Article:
I’ll Sing the Blues for You (Connor Ray Music) from acclaimed Houston-based blues singer Trudy Lynn, features 10 tracks dripping with blues, soul and R&B, and includes her unique takes on songs from Big Mama Thornton, Lowell Fulsom, Memphis Minnie and Johnny Copeland, among others, as well as the funky original, “Thru Chasin’ You,” destined to be a fan favorite. Backing Trudy on the album are label president Steve Krase on harmonica, David Carter on guitar, Terry Dry on bass, Randy Wall on keyboards and Matt Johnson on drums.
“Choosing material for this album was quite an adventure,” says Trudy about I’ll Sing the Blues for You. “In my musical career, there are so many blues artists that I have been inspired by.”
In the new album’s liner notes, Trudy explains how its title came about. “As I’ve said in a previous recording of mine, ‘Everybody’s Got a Blues Song to Sing.’ One day my daughter gave me a gift of business cards, and on the top of each card was, Trudy Lynn: I’ll Sing the Blues for You! As I was looking at the cards, she said, ‘Mama, that’s what you do. You sing the blues for everybody.’ During so many of my performances, a fan will come up to me to say, ‘You were singing that song for me. That’s why I came!’ I take these compliments as stars in my crown, like flowers in my garden.”
I’ll Sing the Blues for You is Trudy Lynn’s 12th solo album and her third release on the Connor Ray Music label, following up on 2014’s Royal Oaks Blues Café, which hit #1 on the Billboard Blues Chart; and 2015’s Everything Comes with A Price, which spent four months on theLiving Blues Radio Chart. Trudy is also a five-time Blues Music Award nominee and was inducted into the Houston Music Hall of Fame in 2015.
Trudy Lynn was born Lee Audrey Nelms in Houston’s Fifth Ward, where she began singing as a teenager. After high school, Lynn went to visit her aunt in Lufkin, where a club called the Cinderella needed a singer. She decided Lee Audrey Nelms wasn’t going to cut it as a stage name. The club had a bunch of cartoon character names painted on the wall and she noticed “Trudy,” which she quickly paired with Lynn. “Lynn was something in those days,” she recalls. “Gloria Lynne, Barbara Lynn. I thought, ‘I’m going to be one of those Lynns, too, baby.’”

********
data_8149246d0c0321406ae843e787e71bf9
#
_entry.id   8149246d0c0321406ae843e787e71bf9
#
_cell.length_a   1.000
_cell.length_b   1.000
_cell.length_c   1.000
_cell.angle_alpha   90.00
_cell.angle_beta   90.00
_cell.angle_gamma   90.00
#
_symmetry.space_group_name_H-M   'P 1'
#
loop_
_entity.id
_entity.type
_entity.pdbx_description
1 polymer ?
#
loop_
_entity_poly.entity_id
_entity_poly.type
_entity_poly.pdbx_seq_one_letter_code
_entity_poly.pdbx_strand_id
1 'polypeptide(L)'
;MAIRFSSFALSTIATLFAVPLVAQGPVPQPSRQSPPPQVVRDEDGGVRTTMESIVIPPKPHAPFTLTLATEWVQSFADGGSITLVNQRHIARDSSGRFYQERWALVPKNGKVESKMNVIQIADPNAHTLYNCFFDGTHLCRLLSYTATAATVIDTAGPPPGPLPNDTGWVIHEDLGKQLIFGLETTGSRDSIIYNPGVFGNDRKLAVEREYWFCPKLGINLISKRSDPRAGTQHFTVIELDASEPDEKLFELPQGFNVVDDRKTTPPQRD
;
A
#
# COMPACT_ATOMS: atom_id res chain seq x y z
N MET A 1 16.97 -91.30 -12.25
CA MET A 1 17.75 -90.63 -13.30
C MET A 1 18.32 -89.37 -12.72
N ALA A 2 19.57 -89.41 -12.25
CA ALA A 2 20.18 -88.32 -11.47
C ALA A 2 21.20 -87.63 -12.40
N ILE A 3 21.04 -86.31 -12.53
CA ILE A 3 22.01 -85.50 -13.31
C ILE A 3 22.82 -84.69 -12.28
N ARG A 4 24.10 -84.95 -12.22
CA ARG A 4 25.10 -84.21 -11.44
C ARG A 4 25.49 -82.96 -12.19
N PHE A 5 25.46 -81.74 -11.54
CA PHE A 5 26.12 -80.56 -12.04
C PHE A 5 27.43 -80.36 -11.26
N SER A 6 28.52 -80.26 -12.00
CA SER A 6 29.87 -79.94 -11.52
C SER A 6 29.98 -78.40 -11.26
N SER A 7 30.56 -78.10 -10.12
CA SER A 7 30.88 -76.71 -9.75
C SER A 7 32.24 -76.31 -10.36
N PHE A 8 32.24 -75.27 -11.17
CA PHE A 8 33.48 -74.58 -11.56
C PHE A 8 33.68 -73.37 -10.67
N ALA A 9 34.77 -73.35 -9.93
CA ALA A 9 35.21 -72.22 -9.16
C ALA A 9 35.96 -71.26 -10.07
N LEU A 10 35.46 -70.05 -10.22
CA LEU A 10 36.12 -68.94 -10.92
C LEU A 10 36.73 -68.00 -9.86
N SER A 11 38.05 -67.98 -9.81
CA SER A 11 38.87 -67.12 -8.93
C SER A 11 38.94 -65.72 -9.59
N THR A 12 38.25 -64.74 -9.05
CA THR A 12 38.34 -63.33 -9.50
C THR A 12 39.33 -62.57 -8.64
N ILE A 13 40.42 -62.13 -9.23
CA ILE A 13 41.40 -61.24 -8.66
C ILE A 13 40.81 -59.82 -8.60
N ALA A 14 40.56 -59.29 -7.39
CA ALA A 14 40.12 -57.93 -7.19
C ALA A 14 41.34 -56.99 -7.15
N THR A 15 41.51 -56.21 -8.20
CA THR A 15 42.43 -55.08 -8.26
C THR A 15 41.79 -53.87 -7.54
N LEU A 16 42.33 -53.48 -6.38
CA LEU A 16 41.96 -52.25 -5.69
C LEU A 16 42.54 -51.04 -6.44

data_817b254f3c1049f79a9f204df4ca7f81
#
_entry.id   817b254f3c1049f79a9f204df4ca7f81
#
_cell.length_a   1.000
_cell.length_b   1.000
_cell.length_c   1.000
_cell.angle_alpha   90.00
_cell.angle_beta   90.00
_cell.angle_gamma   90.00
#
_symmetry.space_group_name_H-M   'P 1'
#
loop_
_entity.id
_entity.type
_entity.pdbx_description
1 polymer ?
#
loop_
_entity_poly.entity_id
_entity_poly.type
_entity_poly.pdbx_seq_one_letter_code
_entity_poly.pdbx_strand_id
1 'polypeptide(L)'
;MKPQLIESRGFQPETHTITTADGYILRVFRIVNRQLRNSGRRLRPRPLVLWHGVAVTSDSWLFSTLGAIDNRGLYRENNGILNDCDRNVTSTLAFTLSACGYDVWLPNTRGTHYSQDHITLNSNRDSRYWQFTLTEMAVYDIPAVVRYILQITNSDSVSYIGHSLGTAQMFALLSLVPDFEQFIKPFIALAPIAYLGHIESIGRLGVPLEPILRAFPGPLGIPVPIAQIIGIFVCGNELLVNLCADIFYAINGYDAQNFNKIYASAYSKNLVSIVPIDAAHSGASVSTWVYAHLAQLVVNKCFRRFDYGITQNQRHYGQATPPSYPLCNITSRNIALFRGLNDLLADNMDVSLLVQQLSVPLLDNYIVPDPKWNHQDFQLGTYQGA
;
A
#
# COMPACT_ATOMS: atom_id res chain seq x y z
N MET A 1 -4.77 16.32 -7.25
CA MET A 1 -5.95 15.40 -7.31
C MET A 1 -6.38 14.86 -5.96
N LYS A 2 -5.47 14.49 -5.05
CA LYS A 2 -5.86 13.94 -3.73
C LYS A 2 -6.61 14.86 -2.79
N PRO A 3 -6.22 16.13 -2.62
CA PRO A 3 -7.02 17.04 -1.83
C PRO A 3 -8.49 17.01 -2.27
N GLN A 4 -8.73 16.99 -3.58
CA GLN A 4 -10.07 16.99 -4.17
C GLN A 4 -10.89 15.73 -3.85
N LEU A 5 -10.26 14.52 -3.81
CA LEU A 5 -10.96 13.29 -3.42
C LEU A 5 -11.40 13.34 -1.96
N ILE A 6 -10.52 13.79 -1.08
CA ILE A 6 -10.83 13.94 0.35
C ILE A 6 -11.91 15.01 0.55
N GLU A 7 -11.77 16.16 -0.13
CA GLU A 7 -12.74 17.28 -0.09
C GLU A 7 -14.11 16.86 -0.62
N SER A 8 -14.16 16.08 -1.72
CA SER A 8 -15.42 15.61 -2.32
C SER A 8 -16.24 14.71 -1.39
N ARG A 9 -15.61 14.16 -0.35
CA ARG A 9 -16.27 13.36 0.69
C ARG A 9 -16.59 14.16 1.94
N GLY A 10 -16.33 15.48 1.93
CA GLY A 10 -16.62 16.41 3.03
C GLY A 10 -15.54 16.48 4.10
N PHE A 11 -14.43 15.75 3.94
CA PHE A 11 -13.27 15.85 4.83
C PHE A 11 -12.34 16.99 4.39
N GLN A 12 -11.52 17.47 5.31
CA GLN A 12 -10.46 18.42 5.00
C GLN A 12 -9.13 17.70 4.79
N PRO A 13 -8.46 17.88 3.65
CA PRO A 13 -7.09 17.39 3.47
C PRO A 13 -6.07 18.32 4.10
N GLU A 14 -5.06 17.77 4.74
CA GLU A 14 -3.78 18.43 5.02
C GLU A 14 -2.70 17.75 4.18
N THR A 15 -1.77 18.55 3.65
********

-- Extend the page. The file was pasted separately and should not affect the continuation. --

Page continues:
Prior to striking out on her own, Trudy was the vocalist for such Texas greats as I.J. Gosey and Clarence Green, where Trudy spent five years as the vocalist for his band. Green was a stern mentor, but Lynn credits him with helping her become a professional. “He molded me well,” she says. “He’s still in me because of what he taught me. It takes that.” After leaving Green’s band, Lynn began performing on her own.
For years she struggled to get recorded in a manner deserving of her talent, until 1989 when Trudy signed with John Abbey’s famed Ichiban label and provided the opportunity for her to tour the world and perform at the most prestigious festivals, including Lucerne and the Chicago Blues Festival. While at Ichiban, producers had a strong hand in directing her recordings. Since joining forces with harmonica wizard Steve Krase and the Connor Ray Music label in 2014, Lynn has played curator for herself. She has been writing original songs that blend nicely with the vintage material. The songs are mostly about good times and bad men. “Each one of these songs means something to me,” she states. “I truly understand something about each one of them.”